Table 1 Known risk factors for COPD in women29

Full spirometry with bronchodilation should be used to confirm a COPD diagnosis and lead to the initiation of treatment.22, 29 Alternatively, micro-spirometers may enable primary healthcare professionals to exclude patients at risk but with normal lung function values from undergoing a full spirometry, and to identify patients who require further investigation with spirometry and/or referral to a pulmonary specialist.30 Research has indicated that spirometry may be underused in women.22

Author suggestions for improving the diagnosis of COPD in women

  • Primary care physicians should be aware of the COPD diagnosis bias in favor of men and that women are often misdiagnosed with asthma.

  • Proper processes should be followed, including the use of validated questionnaires and micro-spirometry to facilitate early diagnosis and monitoring.

  • Spirometry is mandatory to confirm a COPD diagnosis but it is underused in women, so increased awareness and utilization is suggested.

  • Familiarity with gender-specific characteristics will facilitate prompt COPD diagnosis (e.g. younger age, lower BMI, greater risk for lung impairment and severe dyspnea for the same level of smoke exposure, and lower socioeconomic status than men).

  • COPD diagnosis should be considered in women with prior or current risk factor exposure (not only active smoking, but also passive smoking and indoor smoking from cooking, heating, etc.), presenting with symptoms such as breathlessness, chronic cough, regular sputum production or wheeze, and in later stages, dyspnea.

Barriers to accessing healthcare for women with COPD

Many women with COPD dismiss their symptoms as ‘smoker’s cough’ and do not seek medical help.3 Using validated screening questionnaires could help identify COPD in such patients.3, 30, 31 In addition, the coughing associated with COPD is associated with a social stigma (particularly in current, or ex-smokers) that may result in feelings of embarrassment, guilt and shame among women, making them reluctant to seek care.38 Poverty is more common in women than men, particularly older women, and may impact on access to healthcare and obtaining a timely diagnosis.38, 39 When women do approach their healthcare provider with respiratory symptoms, they may not receive appropriate intervention because physicians are less likely to recognize COPD in women than men.13, 25, 26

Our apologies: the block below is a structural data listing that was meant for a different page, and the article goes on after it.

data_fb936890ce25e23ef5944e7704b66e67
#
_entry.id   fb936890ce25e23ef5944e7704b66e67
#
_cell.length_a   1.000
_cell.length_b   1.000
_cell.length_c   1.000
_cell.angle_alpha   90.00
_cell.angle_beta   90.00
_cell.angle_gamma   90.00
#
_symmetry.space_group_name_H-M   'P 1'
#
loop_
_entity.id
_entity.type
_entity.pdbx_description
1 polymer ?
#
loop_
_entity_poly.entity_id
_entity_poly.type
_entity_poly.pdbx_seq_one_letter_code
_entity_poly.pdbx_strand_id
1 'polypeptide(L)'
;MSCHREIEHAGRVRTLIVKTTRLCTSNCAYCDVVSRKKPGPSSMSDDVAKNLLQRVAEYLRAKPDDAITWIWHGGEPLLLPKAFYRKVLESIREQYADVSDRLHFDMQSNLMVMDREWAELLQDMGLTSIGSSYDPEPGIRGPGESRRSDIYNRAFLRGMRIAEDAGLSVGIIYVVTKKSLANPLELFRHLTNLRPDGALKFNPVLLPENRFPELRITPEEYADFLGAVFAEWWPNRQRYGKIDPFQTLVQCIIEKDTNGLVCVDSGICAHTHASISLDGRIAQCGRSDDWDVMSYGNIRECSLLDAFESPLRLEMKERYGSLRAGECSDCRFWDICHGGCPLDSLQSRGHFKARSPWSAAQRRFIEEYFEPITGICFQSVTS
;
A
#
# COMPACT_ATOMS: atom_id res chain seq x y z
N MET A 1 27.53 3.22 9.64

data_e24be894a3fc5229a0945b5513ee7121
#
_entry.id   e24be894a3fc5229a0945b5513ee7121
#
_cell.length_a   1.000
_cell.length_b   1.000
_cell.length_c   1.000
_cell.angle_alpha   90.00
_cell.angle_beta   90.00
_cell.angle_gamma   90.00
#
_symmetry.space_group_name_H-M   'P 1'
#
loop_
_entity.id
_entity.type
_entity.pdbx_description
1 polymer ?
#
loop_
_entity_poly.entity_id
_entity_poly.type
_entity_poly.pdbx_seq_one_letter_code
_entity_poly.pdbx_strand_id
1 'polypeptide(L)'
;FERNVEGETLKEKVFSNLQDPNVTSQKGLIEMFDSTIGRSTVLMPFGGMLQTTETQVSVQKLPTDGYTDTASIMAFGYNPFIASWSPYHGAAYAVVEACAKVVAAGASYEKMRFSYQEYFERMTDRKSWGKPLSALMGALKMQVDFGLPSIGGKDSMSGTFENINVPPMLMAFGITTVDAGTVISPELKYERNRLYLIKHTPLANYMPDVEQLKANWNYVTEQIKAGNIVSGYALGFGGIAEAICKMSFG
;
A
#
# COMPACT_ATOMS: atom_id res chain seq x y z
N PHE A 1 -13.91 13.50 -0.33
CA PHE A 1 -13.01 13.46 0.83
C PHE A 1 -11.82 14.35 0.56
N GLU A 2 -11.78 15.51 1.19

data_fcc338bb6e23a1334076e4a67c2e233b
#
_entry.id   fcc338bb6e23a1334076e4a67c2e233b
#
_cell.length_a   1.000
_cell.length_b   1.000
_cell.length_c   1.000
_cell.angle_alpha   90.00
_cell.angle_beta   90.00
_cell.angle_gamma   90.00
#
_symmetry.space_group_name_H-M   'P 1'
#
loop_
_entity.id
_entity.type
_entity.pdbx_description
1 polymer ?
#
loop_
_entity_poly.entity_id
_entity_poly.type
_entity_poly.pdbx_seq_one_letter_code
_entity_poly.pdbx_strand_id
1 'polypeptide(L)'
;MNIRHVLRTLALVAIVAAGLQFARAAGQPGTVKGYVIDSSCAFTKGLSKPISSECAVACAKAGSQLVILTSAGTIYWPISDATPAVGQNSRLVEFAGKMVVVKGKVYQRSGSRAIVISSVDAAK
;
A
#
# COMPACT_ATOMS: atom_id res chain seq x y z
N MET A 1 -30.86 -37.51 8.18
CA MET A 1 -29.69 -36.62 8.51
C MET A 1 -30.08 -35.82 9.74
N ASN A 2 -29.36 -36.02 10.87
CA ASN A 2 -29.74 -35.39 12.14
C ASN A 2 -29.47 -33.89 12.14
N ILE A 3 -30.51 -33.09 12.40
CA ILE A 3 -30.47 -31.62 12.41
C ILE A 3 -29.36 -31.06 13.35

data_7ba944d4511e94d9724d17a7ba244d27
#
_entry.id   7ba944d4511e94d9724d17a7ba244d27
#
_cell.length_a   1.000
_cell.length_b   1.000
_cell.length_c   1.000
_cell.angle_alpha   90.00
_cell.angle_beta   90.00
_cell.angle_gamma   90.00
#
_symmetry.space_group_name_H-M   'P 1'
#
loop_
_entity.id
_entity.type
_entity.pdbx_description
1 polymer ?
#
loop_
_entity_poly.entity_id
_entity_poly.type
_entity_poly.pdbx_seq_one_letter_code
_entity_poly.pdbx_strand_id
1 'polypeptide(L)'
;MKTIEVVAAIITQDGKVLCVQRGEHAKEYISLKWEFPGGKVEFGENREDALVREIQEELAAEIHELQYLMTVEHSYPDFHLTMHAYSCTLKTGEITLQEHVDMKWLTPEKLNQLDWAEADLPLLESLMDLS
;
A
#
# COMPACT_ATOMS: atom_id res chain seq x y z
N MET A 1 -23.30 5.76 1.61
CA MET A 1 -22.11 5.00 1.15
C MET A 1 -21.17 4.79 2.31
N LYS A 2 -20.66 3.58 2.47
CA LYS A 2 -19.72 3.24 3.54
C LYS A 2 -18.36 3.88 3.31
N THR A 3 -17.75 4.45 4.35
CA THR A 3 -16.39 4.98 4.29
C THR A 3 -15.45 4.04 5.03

Author suggestions to limit healthcare access barriers for women with COPD

  • Community initiatives help to increase COPD awareness in women and reduce the stigma associated with the disease, which may be a barrier to accessing healthcare. These campaigns need to be primary care oriented and sustained to remain impactful.

  • Social support programmes should be implemented to ensure women at risk of COPD of low socioeconomic status can access healthcare.

Achieving goals in the treatment of women with COPD

The primary goal of treatment in women with COPD is to reduce the disease burden and prevent or slow disease progression. To achieve this, careful consideration should be given to the physical limitations, quality of life and psychological problems, as well as gender-specific factors that may require modification of treatment.29, 40 In the overall COPD population, breathlessness is the most commonly reported symptom, followed by fatigue, but women may experience more problems with shortness of breath than men.29, 40 COPD exacerbations occur more frequently in women than men,41, 42 so monitoring exacerbation risk and implementing appropriate management plans are particularly important in women with COPD. Studies suggest that women with COPD experience a more impaired quality of life at an earlier age of onset than men.43,44,45,46 Some comorbidities, e.g. psychological issues, are more common in women than men with COPD and are also associated with poorer quality of life.40

Most interventions to achieve goals of treatment in women with COPD can be conducted in primary care. Table 2 highlights some particular considerations when treating women with COPD; for example, it is known that women may find it more challenging to stop smoking vs men. Indeed, some evidence suggests that cessation success is less than half as likely in women compared with men after 12 months, indicating the need for different approaches between genders.47, 48 Educating women about their COPD, including risk avoidance, early recognition of symptoms and the need to seek medical help, physical exercise, diet, and self-management, empowers women to take control of their disease (Table 3). Primary care physicians should seek and coordinate multidisciplinary input for ensuring optimal COPD management.29